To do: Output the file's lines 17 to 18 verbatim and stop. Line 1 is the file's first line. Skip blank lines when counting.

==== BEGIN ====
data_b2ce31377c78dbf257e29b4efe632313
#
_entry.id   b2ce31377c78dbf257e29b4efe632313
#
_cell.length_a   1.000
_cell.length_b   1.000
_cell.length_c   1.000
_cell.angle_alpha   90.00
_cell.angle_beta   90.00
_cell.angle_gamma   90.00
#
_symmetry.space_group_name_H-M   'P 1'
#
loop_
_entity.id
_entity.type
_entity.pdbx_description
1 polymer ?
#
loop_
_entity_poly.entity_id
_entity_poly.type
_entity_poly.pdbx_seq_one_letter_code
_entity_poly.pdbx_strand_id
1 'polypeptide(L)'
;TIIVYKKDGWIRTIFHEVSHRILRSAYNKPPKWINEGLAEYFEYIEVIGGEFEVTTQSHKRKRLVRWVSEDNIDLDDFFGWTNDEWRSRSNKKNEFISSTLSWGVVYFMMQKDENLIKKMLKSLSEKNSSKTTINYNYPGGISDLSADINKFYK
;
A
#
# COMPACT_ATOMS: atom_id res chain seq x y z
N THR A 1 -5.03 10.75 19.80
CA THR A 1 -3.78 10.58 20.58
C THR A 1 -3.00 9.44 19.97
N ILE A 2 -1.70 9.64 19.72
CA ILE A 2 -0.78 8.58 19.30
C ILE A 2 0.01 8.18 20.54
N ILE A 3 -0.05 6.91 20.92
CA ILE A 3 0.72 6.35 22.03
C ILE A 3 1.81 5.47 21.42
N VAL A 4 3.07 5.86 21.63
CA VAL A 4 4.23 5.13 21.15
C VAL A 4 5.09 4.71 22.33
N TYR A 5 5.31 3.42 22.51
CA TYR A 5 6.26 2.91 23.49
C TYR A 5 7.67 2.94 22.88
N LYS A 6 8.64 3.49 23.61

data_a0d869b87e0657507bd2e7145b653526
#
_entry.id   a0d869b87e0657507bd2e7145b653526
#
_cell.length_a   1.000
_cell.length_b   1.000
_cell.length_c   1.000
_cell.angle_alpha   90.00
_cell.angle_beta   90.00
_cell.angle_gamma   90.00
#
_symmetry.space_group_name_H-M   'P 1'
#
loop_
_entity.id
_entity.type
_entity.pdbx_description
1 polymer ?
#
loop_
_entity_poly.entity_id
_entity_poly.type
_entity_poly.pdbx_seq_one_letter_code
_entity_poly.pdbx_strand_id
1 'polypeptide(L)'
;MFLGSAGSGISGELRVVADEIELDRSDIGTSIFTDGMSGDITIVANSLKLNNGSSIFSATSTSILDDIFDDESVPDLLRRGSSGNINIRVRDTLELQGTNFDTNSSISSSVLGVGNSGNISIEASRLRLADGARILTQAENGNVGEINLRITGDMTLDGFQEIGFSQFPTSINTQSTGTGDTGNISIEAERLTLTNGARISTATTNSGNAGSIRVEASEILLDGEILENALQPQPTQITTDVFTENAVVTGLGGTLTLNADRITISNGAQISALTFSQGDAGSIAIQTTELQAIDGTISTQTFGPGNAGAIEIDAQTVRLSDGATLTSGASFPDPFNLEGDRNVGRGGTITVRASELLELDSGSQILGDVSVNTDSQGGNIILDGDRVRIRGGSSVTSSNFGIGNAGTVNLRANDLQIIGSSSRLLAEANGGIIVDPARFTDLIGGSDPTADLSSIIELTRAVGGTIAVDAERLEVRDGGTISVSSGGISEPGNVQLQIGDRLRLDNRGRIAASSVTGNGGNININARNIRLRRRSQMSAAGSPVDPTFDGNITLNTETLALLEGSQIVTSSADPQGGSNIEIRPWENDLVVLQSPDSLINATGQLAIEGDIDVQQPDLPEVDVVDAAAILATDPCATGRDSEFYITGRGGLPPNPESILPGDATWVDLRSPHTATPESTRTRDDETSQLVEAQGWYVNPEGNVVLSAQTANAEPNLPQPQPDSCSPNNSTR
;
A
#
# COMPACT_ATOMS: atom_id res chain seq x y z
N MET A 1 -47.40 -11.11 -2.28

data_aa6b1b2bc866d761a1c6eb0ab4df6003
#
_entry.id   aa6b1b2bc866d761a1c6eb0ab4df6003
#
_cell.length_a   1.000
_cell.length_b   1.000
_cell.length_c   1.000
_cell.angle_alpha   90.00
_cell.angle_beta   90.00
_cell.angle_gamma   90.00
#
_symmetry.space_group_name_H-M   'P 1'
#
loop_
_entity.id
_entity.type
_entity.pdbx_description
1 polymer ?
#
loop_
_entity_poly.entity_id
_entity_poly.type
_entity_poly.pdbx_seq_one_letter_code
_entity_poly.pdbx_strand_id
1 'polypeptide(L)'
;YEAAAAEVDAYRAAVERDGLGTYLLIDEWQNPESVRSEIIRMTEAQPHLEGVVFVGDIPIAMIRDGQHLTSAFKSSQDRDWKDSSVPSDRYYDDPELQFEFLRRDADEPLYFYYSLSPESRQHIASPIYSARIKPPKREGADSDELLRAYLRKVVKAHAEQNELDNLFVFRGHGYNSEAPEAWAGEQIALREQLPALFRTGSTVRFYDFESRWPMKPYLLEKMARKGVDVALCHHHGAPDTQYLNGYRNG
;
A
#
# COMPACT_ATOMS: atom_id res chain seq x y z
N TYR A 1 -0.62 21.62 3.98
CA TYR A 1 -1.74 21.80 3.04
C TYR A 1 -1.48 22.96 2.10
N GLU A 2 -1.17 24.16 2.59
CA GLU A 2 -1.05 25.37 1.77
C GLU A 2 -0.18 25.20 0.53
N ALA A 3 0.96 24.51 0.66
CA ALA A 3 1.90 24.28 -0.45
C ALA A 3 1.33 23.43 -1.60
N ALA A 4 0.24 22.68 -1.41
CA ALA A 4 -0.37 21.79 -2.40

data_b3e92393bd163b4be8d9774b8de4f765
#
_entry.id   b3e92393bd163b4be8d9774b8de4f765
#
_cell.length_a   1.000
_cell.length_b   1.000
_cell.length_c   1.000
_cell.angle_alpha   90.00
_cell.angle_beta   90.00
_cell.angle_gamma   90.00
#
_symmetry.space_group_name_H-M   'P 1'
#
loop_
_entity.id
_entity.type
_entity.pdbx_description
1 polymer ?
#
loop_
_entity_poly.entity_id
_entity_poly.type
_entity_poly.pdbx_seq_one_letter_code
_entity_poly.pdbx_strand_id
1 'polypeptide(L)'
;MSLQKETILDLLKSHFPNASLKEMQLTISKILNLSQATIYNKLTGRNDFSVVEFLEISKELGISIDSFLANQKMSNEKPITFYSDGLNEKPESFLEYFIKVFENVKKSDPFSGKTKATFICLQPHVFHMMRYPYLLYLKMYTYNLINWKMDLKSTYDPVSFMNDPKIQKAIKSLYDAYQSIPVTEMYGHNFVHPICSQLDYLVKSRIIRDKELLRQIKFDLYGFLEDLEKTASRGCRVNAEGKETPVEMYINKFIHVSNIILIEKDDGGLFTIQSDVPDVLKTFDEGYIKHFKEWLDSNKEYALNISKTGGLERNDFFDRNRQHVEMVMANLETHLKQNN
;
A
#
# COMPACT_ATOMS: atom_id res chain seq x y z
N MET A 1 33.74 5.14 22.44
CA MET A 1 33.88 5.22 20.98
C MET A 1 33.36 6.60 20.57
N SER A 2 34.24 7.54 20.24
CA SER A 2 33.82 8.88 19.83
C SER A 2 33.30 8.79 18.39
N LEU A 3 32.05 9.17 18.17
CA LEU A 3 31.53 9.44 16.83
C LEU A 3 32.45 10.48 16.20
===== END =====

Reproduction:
_entity.pdbx_description
1 polymer ?